Results6th button-01

A total of 203 participants were included in this online goggle form questionnaire. Variables were gender, marital status, age groups, education level, professions, and field of participants either bioscience or not. Among 203 participants highest frequency and percentage was 104(51.7%) male,114(56.7%) were single,20-30 years (42.3%) age group, 44.8% were MS/M.Phil,31.3% were the teacher and 74.1% respondents belong to the bioscience field. Other percentages are shown in the table.

Knowledge of SM

The 1stsection of the questionnaire was related to the awareness of self-medication and 92.5% of respondents have awareness and 75.1% also know about its harmful effects. Despite the harmful effects of SM 55.2%of respondents were sure to treat several diseases by themselves and 26.4% (highest percentage) agreed that SM for COVID-19 is better than seeking medical consultation,20.4% considered it good practice and 42.3% responded to it as acceptable practice on account of various factors.

Causes of SM

Self-medication during COVID-19 was owing to many reasons as people were distressed with infection or contact with a suspected or known case of COVID-19. Due to the fear of getting infected, there was a surge in the prophylactic use of some medicines too. Evidence revealed that quarantine during COVID-19 infection develops nervousness that is why68.7% shows the response in yes that they had fear for isolation and this percentage is surely higher which urged the people to take medications without prescription and procrastination to visit health care centers. 37.8% percent of respondents were scared for stigma or discrimination of infection as the demeanor of society.52.2% told that there was uncertainty about the shortage of drugs in the market and health care facilities and 50.7% have the opinion that delay in treatment urged for SM. 40.8% percentage of responses reveals that SM was done by the influence of friends to restrict COVID-19 infection. In addition to the influence of friends, 18.9% were strongly agreed that the prevalence of SM was also influenced by television, radio, newspaper, and social media.41.3% get self-prescribed medicines from the pharmacy, 20.4% from hospitals, and 14.25% from an herbalist. The response rate is described in a bar chart.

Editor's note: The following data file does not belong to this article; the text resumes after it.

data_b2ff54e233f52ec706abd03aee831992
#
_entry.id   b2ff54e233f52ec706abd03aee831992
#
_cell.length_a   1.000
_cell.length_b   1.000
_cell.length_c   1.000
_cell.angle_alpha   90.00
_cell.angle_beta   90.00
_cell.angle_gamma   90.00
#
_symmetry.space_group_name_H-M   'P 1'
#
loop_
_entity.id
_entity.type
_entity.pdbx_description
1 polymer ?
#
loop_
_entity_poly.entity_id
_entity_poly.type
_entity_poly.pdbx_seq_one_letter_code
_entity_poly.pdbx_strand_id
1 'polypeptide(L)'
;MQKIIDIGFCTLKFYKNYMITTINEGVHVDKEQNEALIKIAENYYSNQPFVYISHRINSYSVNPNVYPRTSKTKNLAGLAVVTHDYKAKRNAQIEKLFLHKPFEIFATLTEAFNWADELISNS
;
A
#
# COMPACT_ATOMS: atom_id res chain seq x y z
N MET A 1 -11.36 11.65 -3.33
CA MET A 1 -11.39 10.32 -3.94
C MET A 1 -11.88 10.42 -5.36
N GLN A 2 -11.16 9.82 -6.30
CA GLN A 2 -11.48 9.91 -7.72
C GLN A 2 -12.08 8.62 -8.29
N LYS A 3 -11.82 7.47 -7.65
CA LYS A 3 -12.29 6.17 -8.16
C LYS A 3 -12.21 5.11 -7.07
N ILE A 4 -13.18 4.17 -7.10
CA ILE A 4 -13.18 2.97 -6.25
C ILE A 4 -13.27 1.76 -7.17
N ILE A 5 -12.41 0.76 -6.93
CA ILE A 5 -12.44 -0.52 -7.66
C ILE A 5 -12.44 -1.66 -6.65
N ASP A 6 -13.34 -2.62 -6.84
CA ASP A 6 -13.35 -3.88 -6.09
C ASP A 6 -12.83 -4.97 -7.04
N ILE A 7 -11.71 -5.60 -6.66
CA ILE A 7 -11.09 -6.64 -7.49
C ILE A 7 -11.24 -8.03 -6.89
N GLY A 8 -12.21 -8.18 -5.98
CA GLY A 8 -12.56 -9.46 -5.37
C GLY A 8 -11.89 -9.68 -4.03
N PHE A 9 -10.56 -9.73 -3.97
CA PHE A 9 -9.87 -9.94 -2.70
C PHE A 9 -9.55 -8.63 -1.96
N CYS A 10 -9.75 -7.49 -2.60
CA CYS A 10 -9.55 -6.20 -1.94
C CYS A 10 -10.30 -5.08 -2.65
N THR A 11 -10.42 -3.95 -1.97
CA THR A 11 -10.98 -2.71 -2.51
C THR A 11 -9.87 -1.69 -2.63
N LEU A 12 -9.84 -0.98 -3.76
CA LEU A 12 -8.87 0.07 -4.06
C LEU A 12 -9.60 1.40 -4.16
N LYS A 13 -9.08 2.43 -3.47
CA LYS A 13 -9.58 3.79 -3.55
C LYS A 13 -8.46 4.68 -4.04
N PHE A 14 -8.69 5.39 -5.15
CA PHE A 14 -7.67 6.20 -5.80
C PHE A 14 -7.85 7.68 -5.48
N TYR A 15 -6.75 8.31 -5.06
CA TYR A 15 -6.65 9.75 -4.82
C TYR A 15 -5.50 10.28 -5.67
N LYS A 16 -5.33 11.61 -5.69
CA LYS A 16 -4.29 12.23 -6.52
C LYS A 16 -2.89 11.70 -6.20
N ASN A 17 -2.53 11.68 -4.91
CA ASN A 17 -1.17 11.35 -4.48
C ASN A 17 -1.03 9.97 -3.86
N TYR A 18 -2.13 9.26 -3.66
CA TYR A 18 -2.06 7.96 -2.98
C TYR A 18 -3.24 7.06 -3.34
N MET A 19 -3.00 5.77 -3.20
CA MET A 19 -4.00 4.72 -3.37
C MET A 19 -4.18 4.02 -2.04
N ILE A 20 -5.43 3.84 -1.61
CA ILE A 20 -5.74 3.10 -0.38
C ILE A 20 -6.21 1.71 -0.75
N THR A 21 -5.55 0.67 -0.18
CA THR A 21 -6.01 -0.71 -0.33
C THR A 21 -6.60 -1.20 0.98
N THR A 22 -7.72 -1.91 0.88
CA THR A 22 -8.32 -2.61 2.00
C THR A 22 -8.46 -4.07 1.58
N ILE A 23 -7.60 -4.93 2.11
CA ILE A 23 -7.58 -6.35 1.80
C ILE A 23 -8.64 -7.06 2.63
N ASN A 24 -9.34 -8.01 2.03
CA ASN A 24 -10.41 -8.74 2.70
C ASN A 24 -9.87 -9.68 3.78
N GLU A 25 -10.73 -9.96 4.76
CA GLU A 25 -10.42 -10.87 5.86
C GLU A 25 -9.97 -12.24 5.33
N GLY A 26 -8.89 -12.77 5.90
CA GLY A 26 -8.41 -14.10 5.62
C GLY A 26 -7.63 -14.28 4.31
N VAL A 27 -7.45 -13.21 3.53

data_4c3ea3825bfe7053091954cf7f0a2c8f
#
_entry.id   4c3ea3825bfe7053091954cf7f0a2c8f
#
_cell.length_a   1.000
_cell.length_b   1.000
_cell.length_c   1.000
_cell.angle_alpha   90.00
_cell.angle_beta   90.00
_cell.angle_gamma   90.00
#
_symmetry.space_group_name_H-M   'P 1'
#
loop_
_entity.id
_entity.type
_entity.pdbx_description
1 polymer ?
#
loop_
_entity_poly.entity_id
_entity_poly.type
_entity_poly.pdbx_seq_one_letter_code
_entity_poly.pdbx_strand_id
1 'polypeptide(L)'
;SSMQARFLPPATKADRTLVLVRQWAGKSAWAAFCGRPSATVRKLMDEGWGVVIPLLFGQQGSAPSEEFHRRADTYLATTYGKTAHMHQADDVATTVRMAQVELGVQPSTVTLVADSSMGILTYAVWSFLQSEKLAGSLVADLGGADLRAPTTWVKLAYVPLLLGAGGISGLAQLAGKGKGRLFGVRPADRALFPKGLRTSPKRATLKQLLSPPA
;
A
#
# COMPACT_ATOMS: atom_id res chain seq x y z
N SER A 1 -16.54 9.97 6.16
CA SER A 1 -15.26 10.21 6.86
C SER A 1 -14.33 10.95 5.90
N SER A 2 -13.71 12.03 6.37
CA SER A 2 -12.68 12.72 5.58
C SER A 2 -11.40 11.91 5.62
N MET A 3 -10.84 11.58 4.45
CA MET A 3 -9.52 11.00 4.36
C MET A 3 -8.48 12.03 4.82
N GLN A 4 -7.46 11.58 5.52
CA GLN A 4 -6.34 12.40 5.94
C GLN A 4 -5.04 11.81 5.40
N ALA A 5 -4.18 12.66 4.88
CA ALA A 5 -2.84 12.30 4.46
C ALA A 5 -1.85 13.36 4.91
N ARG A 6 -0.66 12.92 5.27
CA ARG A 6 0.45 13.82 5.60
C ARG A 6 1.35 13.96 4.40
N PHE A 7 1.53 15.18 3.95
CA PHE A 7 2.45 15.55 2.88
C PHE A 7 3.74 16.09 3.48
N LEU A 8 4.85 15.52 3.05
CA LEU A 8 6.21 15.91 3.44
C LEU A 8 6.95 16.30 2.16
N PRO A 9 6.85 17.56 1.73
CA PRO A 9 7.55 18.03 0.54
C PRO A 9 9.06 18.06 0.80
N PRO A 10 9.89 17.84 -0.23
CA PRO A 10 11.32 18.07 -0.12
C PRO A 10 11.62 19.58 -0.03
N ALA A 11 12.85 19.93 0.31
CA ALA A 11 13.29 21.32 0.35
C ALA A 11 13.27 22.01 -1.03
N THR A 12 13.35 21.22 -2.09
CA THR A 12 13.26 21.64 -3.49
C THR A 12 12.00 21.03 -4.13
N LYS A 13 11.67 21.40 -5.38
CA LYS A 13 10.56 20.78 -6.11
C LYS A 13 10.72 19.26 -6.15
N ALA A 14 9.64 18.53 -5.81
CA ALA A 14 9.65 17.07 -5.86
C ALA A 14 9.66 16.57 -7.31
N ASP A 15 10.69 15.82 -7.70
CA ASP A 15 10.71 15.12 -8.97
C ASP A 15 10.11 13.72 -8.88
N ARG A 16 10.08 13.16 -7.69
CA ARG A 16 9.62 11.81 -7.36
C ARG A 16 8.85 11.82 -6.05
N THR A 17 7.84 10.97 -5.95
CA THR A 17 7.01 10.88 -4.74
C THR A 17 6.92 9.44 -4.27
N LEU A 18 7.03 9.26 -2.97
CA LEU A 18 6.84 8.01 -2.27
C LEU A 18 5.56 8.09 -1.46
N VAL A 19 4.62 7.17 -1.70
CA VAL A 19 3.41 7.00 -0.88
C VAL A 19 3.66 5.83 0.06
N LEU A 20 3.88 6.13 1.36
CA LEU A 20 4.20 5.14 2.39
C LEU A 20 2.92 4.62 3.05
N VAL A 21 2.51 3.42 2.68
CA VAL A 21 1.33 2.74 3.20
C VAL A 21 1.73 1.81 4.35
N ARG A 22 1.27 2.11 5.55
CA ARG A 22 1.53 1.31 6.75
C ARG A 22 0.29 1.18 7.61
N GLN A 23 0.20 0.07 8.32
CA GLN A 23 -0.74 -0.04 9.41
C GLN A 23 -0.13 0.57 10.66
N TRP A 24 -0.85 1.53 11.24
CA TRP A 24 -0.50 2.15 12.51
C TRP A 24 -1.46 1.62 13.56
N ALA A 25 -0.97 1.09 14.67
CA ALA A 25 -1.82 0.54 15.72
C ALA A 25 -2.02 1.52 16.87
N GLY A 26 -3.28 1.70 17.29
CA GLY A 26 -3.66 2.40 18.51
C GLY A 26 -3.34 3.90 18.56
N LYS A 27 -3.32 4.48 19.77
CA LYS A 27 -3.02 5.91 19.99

Practices for Self-Medication

Use of self-prescribed medicines frequency was highest 121(60.2%) during COVID-19 and the majority of them used it for 3 days to 2 weeks with a valid percentage of 32.3% and 30.3% respectively. Factors for SM were diverse, but the emergency illness was most significant for SM followed by distance to health care centers (19.9%) which is shown in the graph. Medicines were prescribed by medical personnel in a health facility (31.3%) followed by own self (22.9%), 19.9% by a friend, 15.4%   by the pharmacist, and 10.4% did not respond to this question.

Among all participants, 105(52.2%) confirmed infection by test and 57(28.4%) felt severe nervousness and uneasiness, 41(20.4%) felt mild distress, 25(12.4%) did not affect at all however 16(8%) respondents become stronger during the period of infection.

Self-medication practice is common practice, and this practice level goes higher during a pandemic. When it was analyzed by this survey 50.2% did SM during a pandemic to avoid infection and make the immune system stronger. Cough and sneezing were symptoms urged for SM during pandemic others also urged but with a lower percentage. Percentage with symptoms depicted in the graph.


Antibiotics are important antimicrobial agents which provide protection from various infections, but self-prescription or inappropriate prescription was done during the era of COVID-19 irrespective of its harmful impacts on health even that a higher percentage of the population was enlightened.  During the pandemic, 52.7% of the population used self-prescribed antibiotics disregardful of side effects. Dosage of antibiotics was determined in various ways including instruction on the package insert consultation from a family member, doctors, and pharmacist. 15.9% consulted from various easily available doctors while strikingly 15.4% consulted from family members based on their experience 11.2% checked it from the package insert. In essence, adverse reaction of self-prescribed antibiotics or medicine majority of population consulted doctors (25.4%) that indicates lack of enough knowledge of population for self-prescription. After adverse reactions, the highest percentage of the combined response of participants consulted both pharmacy staff and doctors (8.0%), 9% stopped taking self-prescribed antibiotics while 3.5% switched to another antibiotic. Results have been described in the form of a bar chart. This pie chart shows the percentage of symptoms that urged the population for self-medication and the highest percentage was observed with fever and chills and tiredness (37.30%). The symptoms of fever create uneasiness or fear of COVID-19 infection and urged for SM.

Symptoms for COVID-19 urged for SM in Pakistan during June-August 2021